As temperatures fall and the shortest day of the year approaches, most of us are taking a break from the physical work of gardening. But some of us are already beginning the seed-sowing process, following seed germination protocols for pre-treatment – from stratifying (exposing seeds to controlled cold temperature to break dormancy), scarifying (carefully sanding hard outer seed coats) to soaking in hot water or hydrogen peroxide solution, etc. At Harlequin’s, many of our growing-houses are full of seed trays or beautiful plants we potted up in the fall for spring 2023.
Through the fall and winter, we are ordering and propagating seeds and plants for the coming year, and working on assembling our lists of vegetable starts, roses, annuals, herbs, perennials, shrubs, vines, trees, soil products, and organic growing supplies. We grow a vast number of these plants ourselves, in our carefully crafted soils without using any chemical fertilizers or toxic pesticides. And the plants we bring in from other growers, mostly local or regional, have not been treated with bee and soil-killing neonicotinoids.
Even if your garden is sleeping, it’s a great time for reading, dreaming and planning. We always aim to bring you the best, most locally-appropriate gardening books, like the new and very exciting The Crevice Garden by Kenton Seth and Paul Spriggs, and Leo Chance’s Cacti and Succulents for Cold Climates, an indispensable guide and reference for Colorado xeriscape gardeners. Regrettably, many of the best books for our area are now out of print – Lauren Springer’s The Undaunted Garden and Waterwise Plants for Sustainable Gardens, as well as Pretty Tough Plants, Xeriscape Plant Guide, and Durable Plants from the Denver Botanic Gardens and Plant Select, High and Dry and Penstemons by Bob Nold, and Organic Gardener’s Companion by Jane Shellenberger, editor of the wonderful Colorado Gardener magazine. See if you can find used or remaindered copies, or borrow them from your local library.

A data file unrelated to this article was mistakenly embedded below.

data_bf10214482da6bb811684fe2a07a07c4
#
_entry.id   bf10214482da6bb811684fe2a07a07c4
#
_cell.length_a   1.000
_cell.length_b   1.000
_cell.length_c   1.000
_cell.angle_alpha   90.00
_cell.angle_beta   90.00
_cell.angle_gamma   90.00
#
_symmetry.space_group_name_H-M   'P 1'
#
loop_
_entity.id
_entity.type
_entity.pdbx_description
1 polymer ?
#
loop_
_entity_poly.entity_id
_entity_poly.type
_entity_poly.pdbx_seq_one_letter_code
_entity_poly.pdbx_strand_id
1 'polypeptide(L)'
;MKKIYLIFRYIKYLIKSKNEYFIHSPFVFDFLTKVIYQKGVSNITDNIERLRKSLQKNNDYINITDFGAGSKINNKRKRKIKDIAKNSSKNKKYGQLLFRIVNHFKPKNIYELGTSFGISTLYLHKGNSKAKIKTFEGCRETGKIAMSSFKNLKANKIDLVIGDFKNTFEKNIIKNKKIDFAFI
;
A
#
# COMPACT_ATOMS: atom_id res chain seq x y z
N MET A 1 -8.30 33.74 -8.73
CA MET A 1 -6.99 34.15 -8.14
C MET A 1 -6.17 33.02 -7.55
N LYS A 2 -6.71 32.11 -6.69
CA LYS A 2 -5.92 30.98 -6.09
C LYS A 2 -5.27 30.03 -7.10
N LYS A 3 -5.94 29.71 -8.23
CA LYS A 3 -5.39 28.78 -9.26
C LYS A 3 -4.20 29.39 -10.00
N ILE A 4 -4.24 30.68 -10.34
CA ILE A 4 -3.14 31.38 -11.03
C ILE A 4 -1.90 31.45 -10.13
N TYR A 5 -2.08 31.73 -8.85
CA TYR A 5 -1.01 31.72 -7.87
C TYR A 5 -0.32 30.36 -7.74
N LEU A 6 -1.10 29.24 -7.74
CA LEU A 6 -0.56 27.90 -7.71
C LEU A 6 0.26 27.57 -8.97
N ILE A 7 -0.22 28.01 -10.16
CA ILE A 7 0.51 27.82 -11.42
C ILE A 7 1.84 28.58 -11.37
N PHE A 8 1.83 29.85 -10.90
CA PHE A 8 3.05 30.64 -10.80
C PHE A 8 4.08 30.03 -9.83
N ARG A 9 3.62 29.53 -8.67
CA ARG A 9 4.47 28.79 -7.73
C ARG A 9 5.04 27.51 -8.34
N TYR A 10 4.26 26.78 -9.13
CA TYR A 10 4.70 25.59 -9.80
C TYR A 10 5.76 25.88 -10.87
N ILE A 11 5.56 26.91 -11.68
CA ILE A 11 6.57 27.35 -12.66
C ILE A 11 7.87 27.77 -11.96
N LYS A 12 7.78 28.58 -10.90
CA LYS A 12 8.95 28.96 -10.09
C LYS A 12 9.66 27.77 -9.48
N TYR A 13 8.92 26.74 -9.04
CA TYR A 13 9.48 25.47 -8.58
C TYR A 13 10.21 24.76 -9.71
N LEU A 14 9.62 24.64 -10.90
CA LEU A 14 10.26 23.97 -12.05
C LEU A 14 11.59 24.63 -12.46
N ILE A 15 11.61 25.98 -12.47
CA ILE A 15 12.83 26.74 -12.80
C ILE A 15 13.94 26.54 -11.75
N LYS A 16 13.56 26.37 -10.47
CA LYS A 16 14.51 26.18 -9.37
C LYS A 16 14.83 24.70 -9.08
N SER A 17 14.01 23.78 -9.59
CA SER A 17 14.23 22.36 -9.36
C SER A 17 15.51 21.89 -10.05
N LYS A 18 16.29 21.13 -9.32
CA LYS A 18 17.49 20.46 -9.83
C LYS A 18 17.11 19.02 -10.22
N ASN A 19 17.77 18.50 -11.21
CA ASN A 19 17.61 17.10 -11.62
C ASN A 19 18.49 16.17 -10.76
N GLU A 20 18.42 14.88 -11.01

Speaking of the Colorado Gardener magazine, You can research 25 years of great articles on their website (including dozens of features by Mikl Brawner), and be sure to pick up free current editions of Colorado Gardener whenever you come to Harlequin’s (or subscribe for a nominal fee). Some of Mikl’s article are available on our website here, and we’re working on adding many more this winter.
Very soon (2:47pm on Wednesday December 21, to be exact!) the Winter Solstice will bring the end of the darkening trend, light will begin returning and our days will lengthen, gradually bringing us to another gardening season. We look forward to seeing you in person again! In the meantime, we’ll be reaching out to you sporadically in January and February with informative e-newsletters. Then, starting March 3rd , we’ll open again for our 31st year!
“The best way to predict the future is to create it.” Peter Drucker
Yours in support of Life,
Eve and Mikl Brawner and our fabulous staff: Alfredo, Alex, Ann, Annika, Christine, Damaris, Elaine, Gary, Hector, Holly, Jared, Jeff, Jennifer, Jill, Jose, Marybeth, Maysen, Moss, River, Roger, Stephanie, Sue, Susan